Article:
Senate Passes Spending Bill to Avert Government Shutdown

March 20, 2013

The Senate today voted 73 to 26 to continue funding government operations through September 30 — the end of fiscal 2013 — and prevent a shutdown when current appropriations run out on March 27.

The Republican-controlled House passed this stopgap spending measure earlier this month, but because the Democrat-controlled Senate tacked on several amendments, the bill must return to the House for another vote. It will occur presumably before Congress recesses on March 25 for 2 weeks.

The so-called continuing resolution on government spending does nothing to undo the automatic, across-the-board budget cuts called sequestration that will trim Medicare payments to physicians by 2% on April 1.

Meanwhile, lawmakers are poised to vote as soon as this week on budget resolutions for fiscal 2014 in their respective chambers. A Grand Canyon of differences separates the 2 plans.

Rep. Paul Ryan (R-WI), who chairs the House budget committee, has proposed reducing the federal deficit by $4.6 trillion over 10 years and balancing the budget in 2023 in part by repealing the Affordable Care Act (ACA) and changing Medicare to a "premium support" format, which some liken to a voucher system. Ryan's budget also assumes sequestration is here to stay. In contrast, the plan crafted by Sen. Patty Murray (D-WA), chair of the Senate budget committee, rolls back sequestration, preserves the ACA and the basic structure of Medicare, and reduces the deficit by $1.85 trillion over 10 years. Half of that amount would come from higher tax revenue.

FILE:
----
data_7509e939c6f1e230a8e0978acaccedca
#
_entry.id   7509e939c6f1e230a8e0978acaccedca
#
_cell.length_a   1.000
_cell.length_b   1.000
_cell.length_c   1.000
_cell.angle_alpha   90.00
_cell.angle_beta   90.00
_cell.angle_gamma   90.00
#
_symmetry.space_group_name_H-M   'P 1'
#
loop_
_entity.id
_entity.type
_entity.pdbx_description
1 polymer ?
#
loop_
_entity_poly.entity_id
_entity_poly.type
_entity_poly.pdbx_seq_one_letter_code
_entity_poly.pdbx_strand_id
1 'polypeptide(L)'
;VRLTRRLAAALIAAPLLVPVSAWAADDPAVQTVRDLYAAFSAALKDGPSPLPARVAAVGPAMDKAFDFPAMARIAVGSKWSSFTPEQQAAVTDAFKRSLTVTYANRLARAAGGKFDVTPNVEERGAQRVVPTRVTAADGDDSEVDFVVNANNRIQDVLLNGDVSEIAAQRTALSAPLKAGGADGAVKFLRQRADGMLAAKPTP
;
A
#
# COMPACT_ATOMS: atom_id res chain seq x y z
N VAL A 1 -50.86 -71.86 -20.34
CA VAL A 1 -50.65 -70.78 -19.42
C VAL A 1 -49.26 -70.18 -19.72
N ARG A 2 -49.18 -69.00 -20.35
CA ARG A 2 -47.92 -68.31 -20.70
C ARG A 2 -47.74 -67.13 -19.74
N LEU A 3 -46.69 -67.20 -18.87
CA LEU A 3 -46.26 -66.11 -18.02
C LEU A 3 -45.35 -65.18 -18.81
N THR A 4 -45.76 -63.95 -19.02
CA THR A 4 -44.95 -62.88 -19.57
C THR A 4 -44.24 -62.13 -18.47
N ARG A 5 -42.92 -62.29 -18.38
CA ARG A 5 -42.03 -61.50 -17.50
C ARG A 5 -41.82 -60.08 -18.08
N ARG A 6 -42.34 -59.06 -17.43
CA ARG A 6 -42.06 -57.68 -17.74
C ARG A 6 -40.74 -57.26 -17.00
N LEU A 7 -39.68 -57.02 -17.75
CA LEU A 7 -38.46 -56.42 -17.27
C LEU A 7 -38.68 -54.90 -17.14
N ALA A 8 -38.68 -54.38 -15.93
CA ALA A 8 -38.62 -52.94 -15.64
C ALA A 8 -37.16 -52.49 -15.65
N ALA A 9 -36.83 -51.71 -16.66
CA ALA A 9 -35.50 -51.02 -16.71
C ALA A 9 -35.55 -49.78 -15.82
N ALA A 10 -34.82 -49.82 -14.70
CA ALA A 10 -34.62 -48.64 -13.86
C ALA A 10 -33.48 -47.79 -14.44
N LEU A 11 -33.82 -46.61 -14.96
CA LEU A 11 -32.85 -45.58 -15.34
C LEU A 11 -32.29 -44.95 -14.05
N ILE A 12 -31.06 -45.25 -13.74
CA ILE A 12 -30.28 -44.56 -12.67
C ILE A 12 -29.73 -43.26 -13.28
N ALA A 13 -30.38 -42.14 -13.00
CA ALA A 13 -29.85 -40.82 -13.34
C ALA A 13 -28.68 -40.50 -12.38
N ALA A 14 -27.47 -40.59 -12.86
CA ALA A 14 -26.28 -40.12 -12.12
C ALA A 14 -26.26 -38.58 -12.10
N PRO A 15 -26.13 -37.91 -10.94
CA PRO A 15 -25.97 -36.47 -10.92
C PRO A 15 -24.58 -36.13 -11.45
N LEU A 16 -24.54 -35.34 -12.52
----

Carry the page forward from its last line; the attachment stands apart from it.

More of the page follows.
Unlike Ryan's bill, Murray's reflects the $138 billion cost of repealing the sustainable growth rate (SGR) formula that Medicare uses to set physician reimbursement. That formula will trigger a 26.5% pay cut for physicians on January 1, 2014, unless Congress acts to avert it.

President Barack Obama is expected to unveil his own budget for fiscal 2014 in early April, setting the stage for 3-way negotiations about the nation's fiscal future.